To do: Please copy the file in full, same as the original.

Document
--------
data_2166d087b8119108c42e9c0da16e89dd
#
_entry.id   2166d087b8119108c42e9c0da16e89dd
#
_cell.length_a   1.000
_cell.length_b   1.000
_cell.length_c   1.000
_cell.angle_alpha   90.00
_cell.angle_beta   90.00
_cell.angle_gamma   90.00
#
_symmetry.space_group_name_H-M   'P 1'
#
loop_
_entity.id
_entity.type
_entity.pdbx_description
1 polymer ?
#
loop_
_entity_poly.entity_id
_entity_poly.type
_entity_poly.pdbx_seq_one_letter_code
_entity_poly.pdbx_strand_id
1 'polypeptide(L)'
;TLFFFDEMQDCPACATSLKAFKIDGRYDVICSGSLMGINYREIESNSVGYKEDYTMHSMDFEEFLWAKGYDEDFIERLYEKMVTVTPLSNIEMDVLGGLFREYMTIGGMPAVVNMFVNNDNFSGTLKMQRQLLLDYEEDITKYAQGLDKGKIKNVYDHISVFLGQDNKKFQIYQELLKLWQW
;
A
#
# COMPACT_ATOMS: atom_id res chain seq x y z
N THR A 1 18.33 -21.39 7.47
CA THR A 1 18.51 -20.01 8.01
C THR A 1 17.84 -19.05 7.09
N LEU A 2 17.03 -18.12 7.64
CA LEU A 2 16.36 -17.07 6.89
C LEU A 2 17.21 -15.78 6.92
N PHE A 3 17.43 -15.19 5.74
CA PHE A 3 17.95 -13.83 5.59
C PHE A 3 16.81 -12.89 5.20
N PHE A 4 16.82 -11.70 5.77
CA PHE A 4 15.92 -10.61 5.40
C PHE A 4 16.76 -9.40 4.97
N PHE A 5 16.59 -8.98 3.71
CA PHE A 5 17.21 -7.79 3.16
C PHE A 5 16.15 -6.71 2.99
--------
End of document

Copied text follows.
data_2166d087b8119108c42e9c0da16e89dd
#
_entry.id   2166d087b8119108c42e9c0da16e89dd
#
_cell.length_a   1.000
_cell.length_b   1.000
_cell.length_c   1.000
_cell.angle_alpha   90.00
_cell.angle_beta   90.00
_cell.angle_gamma   90.00
#
_symmetry.space_group_name_H-M   'P 1'
#
loop_
_entity.id
_entity.type
_entity.pdbx_description
1 polymer ?
#
loop_
_entity_poly.entity_id
_entity_poly.type
_entity_poly.pdbx_seq_one_letter_code
_entity_poly.pdbx_strand_id
1 'polypeptide(L)'
;TLFFFDEMQDCPACATSLKAFKIDGRYDVICSGSLMGINYREIESNSVGYKEDYTMHSMDFEEFLWAKGYDEDFIERLYEKMVTVTPLSNIEMDVLGGLFREYMTIGGMPAVVNMFVNNDNFSGTLKMQRQLLLDYEEDITKYAQGLDKGKIKNVYDHISVFLGQDNKKFQIYQELLKLWQW
;
A
#
# COMPACT_ATOMS: atom_id res chain seq x y z
N THR A 1 18.33 -21.39 7.47
CA THR A 1 18.51 -20.01 8.01
C THR A 1 17.84 -19.05 7.09
N LEU A 2 17.03 -18.12 7.64
CA LEU A 2 16.36 -17.07 6.89
C LEU A 2 17.21 -15.78 6.92
N PHE A 3 17.43 -15.19 5.74
CA PHE A 3 17.95 -13.83 5.59
C PHE A 3 16.81 -12.89 5.20
N PHE A 4 16.82 -11.70 5.77
CA PHE A 4 15.92 -10.61 5.40
C PHE A 4 16.76 -9.40 4.97
N PHE A 5 16.59 -8.98 3.71
CA PHE A 5 17.21 -7.79 3.16
C PHE A 5 16.15 -6.71 2.99